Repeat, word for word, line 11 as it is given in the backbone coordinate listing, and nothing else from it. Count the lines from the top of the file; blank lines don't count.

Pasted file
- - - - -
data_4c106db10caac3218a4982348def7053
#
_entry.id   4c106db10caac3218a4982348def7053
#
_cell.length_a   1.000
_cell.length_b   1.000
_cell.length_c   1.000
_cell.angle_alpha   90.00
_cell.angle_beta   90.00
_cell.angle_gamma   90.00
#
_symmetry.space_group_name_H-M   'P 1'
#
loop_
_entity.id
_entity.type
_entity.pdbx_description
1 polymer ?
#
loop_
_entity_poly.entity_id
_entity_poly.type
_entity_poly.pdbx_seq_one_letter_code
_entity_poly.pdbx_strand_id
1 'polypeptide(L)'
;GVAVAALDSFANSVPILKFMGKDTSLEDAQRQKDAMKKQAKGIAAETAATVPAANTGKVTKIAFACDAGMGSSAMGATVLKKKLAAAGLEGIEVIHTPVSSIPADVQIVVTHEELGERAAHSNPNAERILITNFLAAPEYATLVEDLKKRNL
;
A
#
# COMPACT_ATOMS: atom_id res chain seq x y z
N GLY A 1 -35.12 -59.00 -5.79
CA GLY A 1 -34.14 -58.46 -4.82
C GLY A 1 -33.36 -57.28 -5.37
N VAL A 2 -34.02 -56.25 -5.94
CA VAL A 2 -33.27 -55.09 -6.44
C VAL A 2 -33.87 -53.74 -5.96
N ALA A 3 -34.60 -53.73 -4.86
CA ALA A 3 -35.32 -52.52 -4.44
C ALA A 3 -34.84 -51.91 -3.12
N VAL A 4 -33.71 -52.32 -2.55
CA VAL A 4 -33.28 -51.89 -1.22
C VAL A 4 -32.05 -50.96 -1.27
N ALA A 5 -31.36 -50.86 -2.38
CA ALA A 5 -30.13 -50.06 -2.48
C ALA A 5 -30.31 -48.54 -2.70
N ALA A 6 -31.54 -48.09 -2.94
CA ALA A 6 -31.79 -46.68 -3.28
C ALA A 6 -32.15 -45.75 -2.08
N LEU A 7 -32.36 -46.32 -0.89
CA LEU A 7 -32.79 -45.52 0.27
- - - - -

#